Then another charitable stranger lent me money to get back to Bangkok to the embassy to organise a new passport. This guy was reimbursed directly by the embassy (I’m guessing I wasn’t the first) but the hotel workers and hut owner on Ko Pha-nGan fully went above and beyond.
    I learnt a lot through that episode!

    On a lighter note, talking bikes with an old school MTB’er a while ago, I mentioned I had an Ibis and a fondness for the brand. Next time I saw him, he gave me an Ibis handjob and footjam (bottle opener and pump holder) Treasured possessions to this day

    Premier Icon jonm81
    Subscriber

    Years ago I was travelling from Dover, where I lived at the time, to home in Dundee on Christmas eve. Somewhere in the borders I stopped for petrol and found a chap sobbing in the car park. He was on his way home to see his wife and kids after working away for a month and had turned the wrong way on the M6 and driven about 140 miles before nearly running out of fuel. At this point he didn’t realise he had turned North instead of South and couldn’t figure out why he hadn’t seen the signs for home yet and got very upset when I told him.

    He had been unemployed and had taken the job away from home to pay the mortgage and buy his kids some christmas presents so he only had a few pounds left until he got paid again the following week.

    He was properly upset about his mistake and the prospect of missing seeing his kids on christmas day. This was in the days before mobile phones were very popular so couldn’t even phone to let his wife know he was OK.

    It was quite heart breaking so I bought him dinner, food for the trip and filled his car with fuel before sending him off in the right direction.

    About a week later I got a lovely thank you card from him with a picture of his family having a great time on christmas day.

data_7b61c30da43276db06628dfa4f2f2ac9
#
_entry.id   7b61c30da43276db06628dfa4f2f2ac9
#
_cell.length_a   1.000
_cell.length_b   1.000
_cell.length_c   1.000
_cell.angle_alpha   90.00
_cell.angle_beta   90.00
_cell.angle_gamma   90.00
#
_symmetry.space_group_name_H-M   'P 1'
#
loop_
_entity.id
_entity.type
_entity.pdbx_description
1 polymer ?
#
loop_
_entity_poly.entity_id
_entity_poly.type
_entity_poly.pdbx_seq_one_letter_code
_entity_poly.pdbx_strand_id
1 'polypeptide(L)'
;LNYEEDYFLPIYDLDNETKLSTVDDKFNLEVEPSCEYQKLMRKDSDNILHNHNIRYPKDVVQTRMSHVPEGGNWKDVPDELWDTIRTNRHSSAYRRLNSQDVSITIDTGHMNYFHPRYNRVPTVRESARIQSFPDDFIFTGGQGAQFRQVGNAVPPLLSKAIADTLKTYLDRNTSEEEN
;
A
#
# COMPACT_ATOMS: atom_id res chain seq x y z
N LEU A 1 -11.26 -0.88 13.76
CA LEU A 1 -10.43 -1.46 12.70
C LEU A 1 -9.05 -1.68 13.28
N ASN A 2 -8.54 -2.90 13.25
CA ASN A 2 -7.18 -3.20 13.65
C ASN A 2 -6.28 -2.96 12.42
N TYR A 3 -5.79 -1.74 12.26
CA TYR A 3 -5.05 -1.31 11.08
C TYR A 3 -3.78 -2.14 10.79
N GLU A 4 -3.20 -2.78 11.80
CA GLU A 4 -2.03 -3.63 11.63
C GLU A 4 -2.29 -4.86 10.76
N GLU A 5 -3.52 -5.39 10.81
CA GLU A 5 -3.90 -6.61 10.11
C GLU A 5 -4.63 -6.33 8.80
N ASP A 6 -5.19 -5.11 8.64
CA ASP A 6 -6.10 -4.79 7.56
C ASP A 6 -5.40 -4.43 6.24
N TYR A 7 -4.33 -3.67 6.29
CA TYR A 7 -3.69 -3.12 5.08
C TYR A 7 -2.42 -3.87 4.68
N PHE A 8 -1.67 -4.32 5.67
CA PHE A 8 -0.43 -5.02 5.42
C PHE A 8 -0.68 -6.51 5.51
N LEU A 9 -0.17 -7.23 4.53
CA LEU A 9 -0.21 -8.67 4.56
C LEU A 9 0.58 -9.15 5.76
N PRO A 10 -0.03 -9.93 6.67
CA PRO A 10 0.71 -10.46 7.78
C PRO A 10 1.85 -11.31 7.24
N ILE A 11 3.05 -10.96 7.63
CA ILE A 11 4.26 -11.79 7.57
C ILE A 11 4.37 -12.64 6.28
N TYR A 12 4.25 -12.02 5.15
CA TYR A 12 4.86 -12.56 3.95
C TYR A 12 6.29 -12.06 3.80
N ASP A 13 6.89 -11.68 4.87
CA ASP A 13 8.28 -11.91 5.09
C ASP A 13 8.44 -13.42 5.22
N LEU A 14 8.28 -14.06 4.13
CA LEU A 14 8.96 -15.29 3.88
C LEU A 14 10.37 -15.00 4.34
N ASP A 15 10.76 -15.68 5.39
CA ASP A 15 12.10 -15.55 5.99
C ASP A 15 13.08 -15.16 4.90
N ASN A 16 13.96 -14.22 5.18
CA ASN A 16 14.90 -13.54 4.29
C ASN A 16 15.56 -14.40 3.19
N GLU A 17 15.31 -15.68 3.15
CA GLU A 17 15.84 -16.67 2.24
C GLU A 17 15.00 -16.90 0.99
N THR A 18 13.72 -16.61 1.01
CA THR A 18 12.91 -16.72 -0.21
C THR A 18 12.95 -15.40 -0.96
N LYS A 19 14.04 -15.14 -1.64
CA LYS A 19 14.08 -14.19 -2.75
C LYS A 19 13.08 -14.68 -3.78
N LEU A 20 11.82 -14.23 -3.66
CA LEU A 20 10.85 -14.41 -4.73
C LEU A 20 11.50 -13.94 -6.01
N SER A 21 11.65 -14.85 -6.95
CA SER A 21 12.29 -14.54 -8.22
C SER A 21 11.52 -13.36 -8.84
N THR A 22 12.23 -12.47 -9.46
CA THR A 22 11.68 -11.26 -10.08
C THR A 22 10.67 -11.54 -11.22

I often wonder how many people had passed him by before I spoke to him but I am really glad I did as seeing how happy they were in the photo was worth every penny.

    Premier Icon tjagain
    Subscriber

    I have been on both sides of this one -pay it back folks

    Probably the best example where I was the recipient: Many moons ago when totally impoverished me and t’missus decided to hitchhike to the med in November. We detoured via Switzerland. No money for accommodation we intended to sleep in the railway station in Bern. At midnight we were kicked out of the station. So there we are standing in the station concourse putting on as many clothes as we had so as not to freeze to death sleeping on the streets of Bern. A chap came up to us, asked us what we were doing and when we explained insisted on putting us up in his house overnight.

    thats one of many times folk showed us kindness on that trip – including staying at the workers camp for a nuclear power station and the hippies who went out of their way to take us to Calais

    Paying it back: Perhaps the funniest was returning on our motorbikes from a holiday and we got chatting to an Austrian biker couple in a cafe in the borders. Where are you going” ” Edinburgh” “where are you staying?” ” Nothing booked – we will find a cheap hotel.” Only issue this was at the end of August – peak festival time! There would not be any hotel rooms anywhere near the city let alone cheap ones so we put them up in out flat for the night

    Premier Icon jamj1974
    Subscriber

    I have very thankfully received a fair few random acts of kindness – a couple on here too! Do my best to pay it forward turn.

    I can be a bit of a bellend sometimes – but hopefully sometimes a kind bellend.

    Premier Icon MoreCashThanDash
    Subscriber

    Helped numerous stranded cyclists with punctures. Once gave a lift to a lovely old guy and his lovely retro bike which had wrecked it’s crank somehow, he was parked up not far off my route so I gave him a lift back to save him a 7 mile walk.

    As a kid I handed a wallet in at the Police station and got a fiver reward from the owner.

    Also benefited from strangers – when Jnr was 8 or 9 I’d taken him riding at the local country park, ordered food at the cafe and suddenly discovered that the tenner I know I’d picked up wasn’t in my bag. Woman behind me paid for us as a favour, in the hope that if she ever needed it, someone would do the same for her.